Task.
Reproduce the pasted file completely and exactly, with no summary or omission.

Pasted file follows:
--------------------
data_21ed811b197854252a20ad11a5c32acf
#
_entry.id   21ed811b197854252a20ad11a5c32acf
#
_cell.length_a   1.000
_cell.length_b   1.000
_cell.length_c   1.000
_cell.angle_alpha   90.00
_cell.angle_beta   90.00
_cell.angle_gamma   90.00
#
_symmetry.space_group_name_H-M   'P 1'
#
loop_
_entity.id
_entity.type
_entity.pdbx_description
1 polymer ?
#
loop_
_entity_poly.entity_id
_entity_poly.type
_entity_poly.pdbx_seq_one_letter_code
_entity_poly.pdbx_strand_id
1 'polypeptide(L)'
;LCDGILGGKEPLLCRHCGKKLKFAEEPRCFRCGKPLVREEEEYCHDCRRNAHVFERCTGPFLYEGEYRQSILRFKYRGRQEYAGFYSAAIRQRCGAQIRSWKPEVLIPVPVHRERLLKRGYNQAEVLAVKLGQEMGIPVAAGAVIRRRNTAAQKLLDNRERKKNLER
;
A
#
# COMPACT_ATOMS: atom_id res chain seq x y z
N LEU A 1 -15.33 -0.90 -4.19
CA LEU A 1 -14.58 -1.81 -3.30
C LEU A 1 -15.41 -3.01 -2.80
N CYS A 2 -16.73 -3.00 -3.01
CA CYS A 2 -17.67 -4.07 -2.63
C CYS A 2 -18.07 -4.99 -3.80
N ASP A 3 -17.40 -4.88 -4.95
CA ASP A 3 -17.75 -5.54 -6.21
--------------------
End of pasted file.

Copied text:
data_21ed811b197854252a20ad11a5c32acf
#
_entry.id   21ed811b197854252a20ad11a5c32acf
#
_cell.length_a   1.000
_cell.length_b   1.000
_cell.length_c   1.000
_cell.angle_alpha   90.00
_cell.angle_beta   90.00
_cell.angle_gamma   90.00
#
_symmetry.space_group_name_H-M   'P 1'
#
loop_
_entity.id
_entity.type
_entity.pdbx_description
1 polymer ?
#
loop_
_entity_poly.entity_id
_entity_poly.type
_entity_poly.pdbx_seq_one_letter_code
_entity_poly.pdbx_strand_id
1 'polypeptide(L)'
;LCDGILGGKEPLLCRHCGKKLKFAEEPRCFRCGKPLVREEEEYCHDCRRNAHVFERCTGPFLYEGEYRQSILRFKYRGRQEYAGFYSAAIRQRCGAQIRSWKPEVLIPVPVHRERLLKRGYNQAEVLAVKLGQEMGIPVAAGAVIRRRNTAAQKLLDNRERKKNLER
;
A
#
# COMPACT_ATOMS: atom_id res chain seq x y z
N LEU A 1 -15.33 -0.90 -4.19
CA LEU A 1 -14.58 -1.81 -3.30
C LEU A 1 -15.41 -3.01 -2.80
N CYS A 2 -16.73 -3.00 -3.01
CA CYS A 2 -17.67 -4.07 -2.63
C CYS A 2 -18.07 -4.99 -3.80
N ASP A 3 -17.40 -4.88 -4.95
CA ASP A 3 -17.75 -5.54 -6.21